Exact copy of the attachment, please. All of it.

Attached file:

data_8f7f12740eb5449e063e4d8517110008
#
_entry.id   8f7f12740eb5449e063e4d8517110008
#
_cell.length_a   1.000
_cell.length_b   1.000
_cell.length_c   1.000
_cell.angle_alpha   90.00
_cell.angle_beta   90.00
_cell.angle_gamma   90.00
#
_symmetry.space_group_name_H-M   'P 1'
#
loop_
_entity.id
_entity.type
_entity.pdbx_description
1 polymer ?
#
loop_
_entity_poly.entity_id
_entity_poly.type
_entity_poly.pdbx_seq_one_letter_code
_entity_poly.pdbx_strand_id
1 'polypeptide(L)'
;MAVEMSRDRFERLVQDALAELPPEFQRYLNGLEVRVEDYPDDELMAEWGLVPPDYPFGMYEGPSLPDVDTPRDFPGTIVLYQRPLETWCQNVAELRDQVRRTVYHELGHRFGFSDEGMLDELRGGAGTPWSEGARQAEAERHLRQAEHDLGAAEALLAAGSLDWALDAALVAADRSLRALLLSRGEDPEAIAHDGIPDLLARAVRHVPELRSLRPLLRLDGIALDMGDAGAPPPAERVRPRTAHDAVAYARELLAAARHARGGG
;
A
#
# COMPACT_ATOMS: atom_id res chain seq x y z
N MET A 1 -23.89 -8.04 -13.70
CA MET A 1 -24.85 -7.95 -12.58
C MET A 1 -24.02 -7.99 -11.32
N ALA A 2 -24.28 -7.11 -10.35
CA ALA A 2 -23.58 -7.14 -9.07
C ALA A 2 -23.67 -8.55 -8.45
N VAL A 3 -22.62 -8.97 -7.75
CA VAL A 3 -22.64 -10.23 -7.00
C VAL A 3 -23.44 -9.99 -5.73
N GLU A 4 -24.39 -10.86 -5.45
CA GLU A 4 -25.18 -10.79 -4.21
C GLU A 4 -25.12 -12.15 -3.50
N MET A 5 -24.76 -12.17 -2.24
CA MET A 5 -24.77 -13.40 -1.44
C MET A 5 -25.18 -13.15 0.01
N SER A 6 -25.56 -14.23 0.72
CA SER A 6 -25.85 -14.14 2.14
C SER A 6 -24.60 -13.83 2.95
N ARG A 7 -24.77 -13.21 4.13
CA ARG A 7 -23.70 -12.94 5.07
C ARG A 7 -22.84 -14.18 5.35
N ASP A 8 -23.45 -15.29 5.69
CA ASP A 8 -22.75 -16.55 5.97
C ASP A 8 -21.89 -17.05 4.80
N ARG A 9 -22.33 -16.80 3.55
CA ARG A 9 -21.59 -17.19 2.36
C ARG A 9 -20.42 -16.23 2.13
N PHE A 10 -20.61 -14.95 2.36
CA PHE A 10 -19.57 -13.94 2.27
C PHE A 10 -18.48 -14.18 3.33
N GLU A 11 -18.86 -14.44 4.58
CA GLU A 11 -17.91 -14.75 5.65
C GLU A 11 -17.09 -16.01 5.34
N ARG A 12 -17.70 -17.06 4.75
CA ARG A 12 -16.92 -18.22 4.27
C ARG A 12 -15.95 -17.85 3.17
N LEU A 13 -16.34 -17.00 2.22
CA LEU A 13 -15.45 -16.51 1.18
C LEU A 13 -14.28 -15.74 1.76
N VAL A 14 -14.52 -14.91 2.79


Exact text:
data_8f7f12740eb5449e063e4d8517110008
#
_entry.id   8f7f12740eb5449e063e4d8517110008
#
_cell.length_a   1.000
_cell.length_b   1.000
_cell.length_c   1.000
_cell.angle_alpha   90.00
_cell.angle_beta   90.00
_cell.angle_gamma   90.00
#
_symmetry.space_group_name_H-M   'P 1'
#
loop_
_entity.id
_entity.type
_entity.pdbx_description
1 polymer ?
#
loop_
_entity_poly.entity_id
_entity_poly.type
_entity_poly.pdbx_seq_one_letter_code
_entity_poly.pdbx_strand_id
1 'polypeptide(L)'
;MAVEMSRDRFERLVQDALAELPPEFQRYLNGLEVRVEDYPDDELMAEWGLVPPDYPFGMYEGPSLPDVDTPRDFPGTIVLYQRPLETWCQNVAELRDQVRRTVYHELGHRFGFSDEGMLDELRGGAGTPWSEGARQAEAERHLRQAEHDLGAAEALLAAGSLDWALDAALVAADRSLRALLLSRGEDPEAIAHDGIPDLLARAVRHVPELRSLRPLLRLDGIALDMGDAGAPPPAERVRPRTAHDAVAYARELLAAARHARGGG
;
A
#
# COMPACT_ATOMS: atom_id res chain seq x y z
N MET A 1 -23.89 -8.04 -13.70
CA MET A 1 -24.85 -7.95 -12.58
C MET A 1 -24.02 -7.99 -11.32
N ALA A 2 -24.28 -7.11 -10.35
CA ALA A 2 -23.58 -7.14 -9.07
C ALA A 2 -23.67 -8.55 -8.45
N VAL A 3 -22.62 -8.97 -7.75
CA VAL A 3 -22.64 -10.23 -7.00
C VAL A 3 -23.44 -9.99 -5.73
N GLU A 4 -24.39 -10.86 -5.45
CA GLU A 4 -25.18 -10.79 -4.21
C GLU A 4 -25.12 -12.15 -3.50
N MET A 5 -24.76 -12.17 -2.24
CA MET A 5 -24.77 -13.40 -1.44
C MET A 5 -25.18 -13.15 0.01
N SER A 6 -25.56 -14.23 0.72
CA SER A 6 -25.85 -14.14 2.14
C SER A 6 -24.60 -13.83 2.95
N ARG A 7 -24.77 -13.21 4.13
CA ARG A 7 -23.70 -12.94 5.07
C ARG A 7 -22.84 -14.18 5.35
N ASP A 8 -23.45 -15.29 5.69
CA ASP A 8 -22.75 -16.55 5.97
C ASP A 8 -21.89 -17.05 4.80
N ARG A 9 -22.33 -16.80 3.55
CA ARG A 9 -21.59 -17.19 2.36
C ARG A 9 -20.42 -16.23 2.13
N PHE A 10 -20.61 -14.95 2.36
CA PHE A 10 -19.57 -13.94 2.27
C PHE A 10 -18.48 -14.18 3.33
N GLU A 11 -18.86 -14.44 4.58
CA GLU A 11 -17.91 -14.75 5.65
C GLU A 11 -17.09 -16.01 5.34
N ARG A 12 -17.70 -17.06 4.75
CA ARG A 12 -16.92 -18.22 4.27
C ARG A 12 -15.95 -17.85 3.17
N LEU A 13 -16.34 -17.00 2.22
CA LEU A 13 -15.45 -16.51 1.18
C LEU A 13 -14.28 -15.74 1.76
N VAL A 14 -14.52 -14.91 2.79